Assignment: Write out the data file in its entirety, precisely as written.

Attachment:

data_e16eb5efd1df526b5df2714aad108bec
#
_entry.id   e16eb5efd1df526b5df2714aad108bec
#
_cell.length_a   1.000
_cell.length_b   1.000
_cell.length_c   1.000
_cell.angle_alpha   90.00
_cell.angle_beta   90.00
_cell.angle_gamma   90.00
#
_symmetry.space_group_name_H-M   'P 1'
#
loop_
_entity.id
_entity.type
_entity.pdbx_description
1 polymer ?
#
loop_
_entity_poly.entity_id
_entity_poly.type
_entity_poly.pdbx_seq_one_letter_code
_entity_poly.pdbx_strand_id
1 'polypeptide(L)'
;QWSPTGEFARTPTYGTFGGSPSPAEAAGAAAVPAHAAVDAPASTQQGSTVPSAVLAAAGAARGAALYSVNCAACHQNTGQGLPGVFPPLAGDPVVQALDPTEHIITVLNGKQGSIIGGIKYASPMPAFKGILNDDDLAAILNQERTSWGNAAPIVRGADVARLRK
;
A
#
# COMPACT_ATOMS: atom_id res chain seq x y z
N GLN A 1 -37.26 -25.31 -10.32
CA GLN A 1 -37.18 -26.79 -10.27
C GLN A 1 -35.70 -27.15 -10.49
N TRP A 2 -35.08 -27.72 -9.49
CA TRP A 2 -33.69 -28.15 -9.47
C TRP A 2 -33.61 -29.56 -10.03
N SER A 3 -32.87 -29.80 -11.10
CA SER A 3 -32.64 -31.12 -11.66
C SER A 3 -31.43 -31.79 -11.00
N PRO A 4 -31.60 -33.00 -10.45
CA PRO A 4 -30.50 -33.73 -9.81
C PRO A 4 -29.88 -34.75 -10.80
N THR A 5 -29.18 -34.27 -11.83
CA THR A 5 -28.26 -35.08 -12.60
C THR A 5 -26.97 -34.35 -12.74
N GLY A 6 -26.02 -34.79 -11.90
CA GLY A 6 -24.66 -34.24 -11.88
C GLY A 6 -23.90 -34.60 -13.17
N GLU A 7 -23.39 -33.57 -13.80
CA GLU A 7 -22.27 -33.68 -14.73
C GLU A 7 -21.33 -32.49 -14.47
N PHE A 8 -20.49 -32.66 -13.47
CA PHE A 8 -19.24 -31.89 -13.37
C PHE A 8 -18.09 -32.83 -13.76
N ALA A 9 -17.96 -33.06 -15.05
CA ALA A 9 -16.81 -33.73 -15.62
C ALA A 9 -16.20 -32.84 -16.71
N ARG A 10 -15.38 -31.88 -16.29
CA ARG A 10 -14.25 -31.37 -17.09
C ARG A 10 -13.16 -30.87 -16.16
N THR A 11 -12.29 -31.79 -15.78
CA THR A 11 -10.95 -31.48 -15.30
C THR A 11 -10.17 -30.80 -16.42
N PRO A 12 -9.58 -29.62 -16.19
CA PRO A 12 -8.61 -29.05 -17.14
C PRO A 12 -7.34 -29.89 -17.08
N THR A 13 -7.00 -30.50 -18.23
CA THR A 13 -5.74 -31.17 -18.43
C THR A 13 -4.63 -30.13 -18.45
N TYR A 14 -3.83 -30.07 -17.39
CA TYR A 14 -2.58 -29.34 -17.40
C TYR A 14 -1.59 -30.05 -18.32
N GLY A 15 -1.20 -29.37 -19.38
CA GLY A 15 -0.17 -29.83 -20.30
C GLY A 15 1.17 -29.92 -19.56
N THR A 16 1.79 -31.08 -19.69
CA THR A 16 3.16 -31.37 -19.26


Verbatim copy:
data_e16eb5efd1df526b5df2714aad108bec
#
_entry.id   e16eb5efd1df526b5df2714aad108bec
#
_cell.length_a   1.000
_cell.length_b   1.000
_cell.length_c   1.000
_cell.angle_alpha   90.00
_cell.angle_beta   90.00
_cell.angle_gamma   90.00
#
_symmetry.space_group_name_H-M   'P 1'
#
loop_
_entity.id
_entity.type
_entity.pdbx_description
1 polymer ?
#
loop_
_entity_poly.entity_id
_entity_poly.type
_entity_poly.pdbx_seq_one_letter_code
_entity_poly.pdbx_strand_id
1 'polypeptide(L)'
;QWSPTGEFARTPTYGTFGGSPSPAEAAGAAAVPAHAAVDAPASTQQGSTVPSAVLAAAGAARGAALYSVNCAACHQNTGQGLPGVFPPLAGDPVVQALDPTEHIITVLNGKQGSIIGGIKYASPMPAFKGILNDDDLAAILNQERTSWGNAAPIVRGADVARLRK
;
A
#
# COMPACT_ATOMS: atom_id res chain seq x y z
N GLN A 1 -37.26 -25.31 -10.32
CA GLN A 1 -37.18 -26.79 -10.27
C GLN A 1 -35.70 -27.15 -10.49
N TRP A 2 -35.08 -27.72 -9.49
CA TRP A 2 -33.69 -28.15 -9.47
C TRP A 2 -33.61 -29.56 -10.03
N SER A 3 -32.87 -29.80 -11.10
CA SER A 3 -32.64 -31.12 -11.66
C SER A 3 -31.43 -31.79 -11.00
N PRO A 4 -31.60 -33.00 -10.45
CA PRO A 4 -30.50 -33.73 -9.81
C PRO A 4 -29.88 -34.75 -10.80
N THR A 5 -29.18 -34.27 -11.83
CA THR A 5 -28.26 -35.08 -12.60
C THR A 5 -26.97 -34.35 -12.74
N GLY A 6 -26.02 -34.79 -11.90
CA GLY A 6 -24.66 -34.24 -11.88
C GLY A 6 -23.90 -34.60 -13.17
N GLU A 7 -23.39 -33.57 -13.80
CA GLU A 7 -22.27 -33.68 -14.73
C GLU A 7 -21.33 -32.49 -14.47
N PHE A 8 -20.49 -32.66 -13.47
CA PHE A 8 -19.24 -31.89 -13.37
C PHE A 8 -18.09 -32.83 -13.76
N ALA A 9 -17.96 -33.06 -15.05
CA ALA A 9 -16.81 -33.73 -15.62
C ALA A 9 -16.20 -32.84 -16.71
N ARG A 10 -15.38 -31.88 -16.29
CA ARG A 10 -14.25 -31.37 -17.09
C ARG A 10 -13.16 -30.87 -16.16
N THR A 11 -12.29 -31.79 -15.78
CA THR A 11 -10.95 -31.48 -15.30
C THR A 11 -10.17 -30.80 -16.42
N PRO A 12 -9.58 -29.62 -16.19
CA PRO A 12 -8.61 -29.05 -17.14
C PRO A 12 -7.34 -29.89 -17.08
N THR A 13 -7.00 -30.50 -18.23
CA THR A 13 -5.74 -31.17 -18.43
C THR A 13 -4.63 -30.13 -18.45
N TYR A 14 -3.83 -30.07 -17.39
CA TYR A 14 -2.58 -29.34 -17.40
C TYR A 14 -1.59 -30.05 -18.32
N GLY A 15 -1.20 -29.37 -19.38
CA GLY A 15 -0.17 -29.83 -20.30
C GLY A 15 1.17 -29.92 -19.56
N THR A 16 1.79 -31.08 -19.69
CA THR A 16 3.16 -31.37 -19.26